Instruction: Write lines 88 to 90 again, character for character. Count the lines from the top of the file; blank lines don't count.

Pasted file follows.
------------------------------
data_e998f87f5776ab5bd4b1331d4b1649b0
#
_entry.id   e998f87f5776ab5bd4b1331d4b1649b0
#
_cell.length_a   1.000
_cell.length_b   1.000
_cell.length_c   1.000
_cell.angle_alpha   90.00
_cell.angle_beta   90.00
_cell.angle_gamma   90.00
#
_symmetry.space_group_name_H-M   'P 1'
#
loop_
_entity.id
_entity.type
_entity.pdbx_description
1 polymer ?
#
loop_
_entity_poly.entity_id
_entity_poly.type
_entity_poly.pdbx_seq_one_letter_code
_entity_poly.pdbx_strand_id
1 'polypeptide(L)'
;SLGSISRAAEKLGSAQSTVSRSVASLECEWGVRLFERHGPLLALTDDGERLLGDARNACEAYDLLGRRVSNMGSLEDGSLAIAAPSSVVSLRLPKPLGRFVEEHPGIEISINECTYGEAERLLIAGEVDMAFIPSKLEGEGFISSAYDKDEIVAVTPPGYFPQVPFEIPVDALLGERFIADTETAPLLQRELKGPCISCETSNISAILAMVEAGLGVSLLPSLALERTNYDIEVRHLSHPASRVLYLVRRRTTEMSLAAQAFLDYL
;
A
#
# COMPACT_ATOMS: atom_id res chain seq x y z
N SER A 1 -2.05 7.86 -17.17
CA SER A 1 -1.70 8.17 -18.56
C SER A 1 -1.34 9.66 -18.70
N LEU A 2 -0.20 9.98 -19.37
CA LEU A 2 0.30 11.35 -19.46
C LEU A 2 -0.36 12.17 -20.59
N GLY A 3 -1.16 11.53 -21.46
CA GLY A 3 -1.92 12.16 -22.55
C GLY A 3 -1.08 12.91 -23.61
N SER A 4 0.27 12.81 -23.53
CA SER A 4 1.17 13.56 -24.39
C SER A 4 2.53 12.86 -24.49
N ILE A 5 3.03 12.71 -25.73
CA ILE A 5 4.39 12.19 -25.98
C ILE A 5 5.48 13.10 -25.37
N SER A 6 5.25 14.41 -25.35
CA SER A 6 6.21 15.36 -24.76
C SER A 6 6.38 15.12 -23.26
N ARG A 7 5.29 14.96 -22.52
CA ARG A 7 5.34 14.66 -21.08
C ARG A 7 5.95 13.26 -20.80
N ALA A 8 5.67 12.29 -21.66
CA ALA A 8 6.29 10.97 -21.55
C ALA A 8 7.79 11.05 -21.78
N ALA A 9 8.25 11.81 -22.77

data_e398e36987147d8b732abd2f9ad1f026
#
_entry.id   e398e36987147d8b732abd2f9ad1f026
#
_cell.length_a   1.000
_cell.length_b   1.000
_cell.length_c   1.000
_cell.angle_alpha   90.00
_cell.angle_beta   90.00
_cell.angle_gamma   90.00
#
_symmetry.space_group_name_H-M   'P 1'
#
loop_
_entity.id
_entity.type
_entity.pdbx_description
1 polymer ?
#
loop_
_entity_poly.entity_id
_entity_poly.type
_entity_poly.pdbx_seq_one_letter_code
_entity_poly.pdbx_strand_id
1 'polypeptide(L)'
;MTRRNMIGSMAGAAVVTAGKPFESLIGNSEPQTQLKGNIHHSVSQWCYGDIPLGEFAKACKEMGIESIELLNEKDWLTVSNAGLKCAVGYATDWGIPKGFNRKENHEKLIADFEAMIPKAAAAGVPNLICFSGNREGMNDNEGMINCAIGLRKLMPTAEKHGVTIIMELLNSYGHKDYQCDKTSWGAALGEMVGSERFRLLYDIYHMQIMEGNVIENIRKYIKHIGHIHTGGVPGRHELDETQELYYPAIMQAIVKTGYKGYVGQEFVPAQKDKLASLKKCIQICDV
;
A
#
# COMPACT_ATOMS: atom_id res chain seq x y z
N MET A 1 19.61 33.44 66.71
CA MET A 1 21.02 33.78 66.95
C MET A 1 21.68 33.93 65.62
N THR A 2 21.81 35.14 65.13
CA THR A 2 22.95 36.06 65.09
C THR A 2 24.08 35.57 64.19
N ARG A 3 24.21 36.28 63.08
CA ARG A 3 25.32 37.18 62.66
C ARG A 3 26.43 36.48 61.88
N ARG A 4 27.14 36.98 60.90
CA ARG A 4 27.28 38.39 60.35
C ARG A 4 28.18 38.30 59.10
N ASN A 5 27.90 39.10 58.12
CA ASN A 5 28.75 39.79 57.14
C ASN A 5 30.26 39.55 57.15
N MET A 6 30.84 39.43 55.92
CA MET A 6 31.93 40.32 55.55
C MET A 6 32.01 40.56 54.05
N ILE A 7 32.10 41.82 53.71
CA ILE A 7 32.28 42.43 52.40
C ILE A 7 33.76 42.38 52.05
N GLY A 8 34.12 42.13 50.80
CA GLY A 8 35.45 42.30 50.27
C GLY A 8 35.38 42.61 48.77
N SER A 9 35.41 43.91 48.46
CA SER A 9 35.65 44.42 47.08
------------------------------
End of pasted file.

C MET A 1 21.68 33.93 65.62
N THR A 2 21.81 35.14 65.13
CA THR A 2 22.95 36.06 65.09